Copyright Law Updates | New Judicial Opinions
September 8, 2008
Veoh Not Liable for Infringing Video Clips Uploaded by Its Users, CA Court Finds
IO Group, Inc. v. Veoh Networks, Inc.
No. C06-03926 HRL, U.S. District Court for the Northern District of California, 8/27/2008
In this copyright infringement dispute that pitted video-maker IO Group, Inc. ("IO") and video-sharing website Veoh Networks, Inc. ("Veoh"), the U.S. District Court for the Northern District of California ruled that Veoh should not be held liable for infringing video materials that are uploaded by its users. The District Court held that qualified service providers like Veoh are protected by the safe harbor provisions of the Digital Millennium Copyright Act (“DMCA”) that protects them from liability for claimed copyright infringement. Here, Veoh has instituted safeguards to qualify for coverage under such provisions. In particular, Veoh has an active system for dealing with copyright infringement on its site, ranging from having a "copyright agent" whose job it is to take care of complaints from copyright owners to a policy that terminates users who continue to upload infringing videos. In sum, far from encouraging copyright infringement, Veoh has a strong DMCA policy, takes active steps to limit incidents of infringement on its Web site and works diligently to keep unauthorized works off its Web site. On the basis of the foregoing, the District Court granted Veoh's motion for summary judgment.
This is a civil action for alleged copyright infringement. Presented before the District Court were the parties’ cross-motions for summary judgment. Plaintiff IO moved for summary judgment on liability. Defendant Veoh sought summary judgment that it qualified for “safe harbor” under the DMCA, 17 U.S.C. § 512. Order, p. 1.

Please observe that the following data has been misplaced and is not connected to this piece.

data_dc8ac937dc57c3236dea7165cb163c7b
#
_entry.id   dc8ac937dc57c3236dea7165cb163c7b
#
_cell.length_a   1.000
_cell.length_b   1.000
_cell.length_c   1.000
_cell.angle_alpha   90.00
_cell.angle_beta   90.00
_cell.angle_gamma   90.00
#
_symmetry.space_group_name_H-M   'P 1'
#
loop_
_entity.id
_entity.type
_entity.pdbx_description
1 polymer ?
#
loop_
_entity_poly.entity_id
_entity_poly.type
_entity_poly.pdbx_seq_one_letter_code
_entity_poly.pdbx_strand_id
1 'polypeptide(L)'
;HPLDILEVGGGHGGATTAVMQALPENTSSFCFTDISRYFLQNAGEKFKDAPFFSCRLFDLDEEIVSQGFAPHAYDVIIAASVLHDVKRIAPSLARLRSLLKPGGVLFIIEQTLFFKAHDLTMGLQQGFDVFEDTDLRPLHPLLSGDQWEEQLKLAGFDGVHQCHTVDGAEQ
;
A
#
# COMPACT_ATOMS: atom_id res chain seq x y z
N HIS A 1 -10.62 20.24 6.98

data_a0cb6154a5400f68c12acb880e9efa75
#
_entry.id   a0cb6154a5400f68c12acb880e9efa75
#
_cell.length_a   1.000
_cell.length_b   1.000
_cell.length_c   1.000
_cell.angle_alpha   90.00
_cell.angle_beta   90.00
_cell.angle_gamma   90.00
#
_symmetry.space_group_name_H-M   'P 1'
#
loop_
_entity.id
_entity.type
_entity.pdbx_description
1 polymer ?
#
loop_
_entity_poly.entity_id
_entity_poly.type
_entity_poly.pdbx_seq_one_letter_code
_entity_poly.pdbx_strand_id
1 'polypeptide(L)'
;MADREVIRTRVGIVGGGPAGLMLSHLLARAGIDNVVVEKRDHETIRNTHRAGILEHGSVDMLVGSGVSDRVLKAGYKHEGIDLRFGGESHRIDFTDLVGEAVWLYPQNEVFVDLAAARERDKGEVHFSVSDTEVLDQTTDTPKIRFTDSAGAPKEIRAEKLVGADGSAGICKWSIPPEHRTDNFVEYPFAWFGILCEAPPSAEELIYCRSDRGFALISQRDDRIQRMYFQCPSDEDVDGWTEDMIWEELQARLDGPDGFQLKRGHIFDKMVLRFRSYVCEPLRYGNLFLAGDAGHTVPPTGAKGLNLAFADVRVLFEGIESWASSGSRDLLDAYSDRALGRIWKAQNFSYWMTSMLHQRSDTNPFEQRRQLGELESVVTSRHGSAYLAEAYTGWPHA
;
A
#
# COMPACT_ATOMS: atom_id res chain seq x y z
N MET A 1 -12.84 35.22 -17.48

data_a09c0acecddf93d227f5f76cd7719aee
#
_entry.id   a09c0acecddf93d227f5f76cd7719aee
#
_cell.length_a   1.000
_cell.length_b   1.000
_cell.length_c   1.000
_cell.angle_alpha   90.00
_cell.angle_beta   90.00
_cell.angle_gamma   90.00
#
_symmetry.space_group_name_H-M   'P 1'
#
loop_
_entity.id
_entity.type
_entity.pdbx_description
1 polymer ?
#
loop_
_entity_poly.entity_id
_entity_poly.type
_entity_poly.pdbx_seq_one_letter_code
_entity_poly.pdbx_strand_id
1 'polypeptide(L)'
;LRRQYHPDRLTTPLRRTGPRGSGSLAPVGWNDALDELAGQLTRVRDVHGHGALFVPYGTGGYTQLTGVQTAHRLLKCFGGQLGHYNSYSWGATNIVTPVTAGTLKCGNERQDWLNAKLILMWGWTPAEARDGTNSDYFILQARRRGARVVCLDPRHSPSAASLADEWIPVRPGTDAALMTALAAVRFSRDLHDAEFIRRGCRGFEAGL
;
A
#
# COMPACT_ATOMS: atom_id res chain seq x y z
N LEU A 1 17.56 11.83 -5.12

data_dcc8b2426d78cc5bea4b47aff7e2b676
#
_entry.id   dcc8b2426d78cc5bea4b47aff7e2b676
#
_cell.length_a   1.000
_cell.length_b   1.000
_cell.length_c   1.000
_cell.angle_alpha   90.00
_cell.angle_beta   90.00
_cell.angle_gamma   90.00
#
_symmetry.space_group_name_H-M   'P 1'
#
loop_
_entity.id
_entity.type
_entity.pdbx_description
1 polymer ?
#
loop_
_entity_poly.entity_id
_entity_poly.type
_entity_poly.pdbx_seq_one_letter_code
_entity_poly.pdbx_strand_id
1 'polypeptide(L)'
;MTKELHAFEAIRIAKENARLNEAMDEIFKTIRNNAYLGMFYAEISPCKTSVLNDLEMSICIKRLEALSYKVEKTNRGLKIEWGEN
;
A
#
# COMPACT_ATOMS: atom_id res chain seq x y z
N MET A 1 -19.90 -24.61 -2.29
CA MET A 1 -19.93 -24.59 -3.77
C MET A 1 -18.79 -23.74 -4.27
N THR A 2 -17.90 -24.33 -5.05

By way of background, IO, doing business as Titan Media, produces, markets and distributes a variety of adult entertainment products, including audiovisual works. It holds and owns a number of registered copyrights for its films. Id, p. 2. On the other hand, Veoh is a self-described “Internet Television Network,” which provides software and a website (veoh.com) that enables the sharing of user-provided video content over the Internet – from job interviews, to family gatherings, to films by aspiring filmmakers. Id.
The applicable law here was the DMCA. Enacted in 1998, the DMCA was “designed to facilitate the robust development and world-wide expansion of electronic commerce, communications, research, development, and education in the digital age.” Id., pp. 10-11, citing S. Rep. No. 105-190, at 1-2 (1998). “Difficult and controversial questions of copyright liability in the online world prompted Congress to enact Title II of the DMCA, the Online Copyright Infringement Liability Limitation Act (OCILLA).” Id., citing Ellison v. Robertson, 357 F.3d 1072, 1076 (9th Cir. 2004).
Specifically, OCILLA enables qualifying service providers to limit their liability for claimed copyright infringement under four “safe harbors.” Id., referring to 17 U.S.C. § 512(a)-(d). “These safe harbors provide protection from liability for: (1) transitory digital network communications; (2) system caching; (3) information residing on systems or networks at the direction of users; and (4) information location tools.” Id, citing Ellison, 357 F.3d at 1076-77.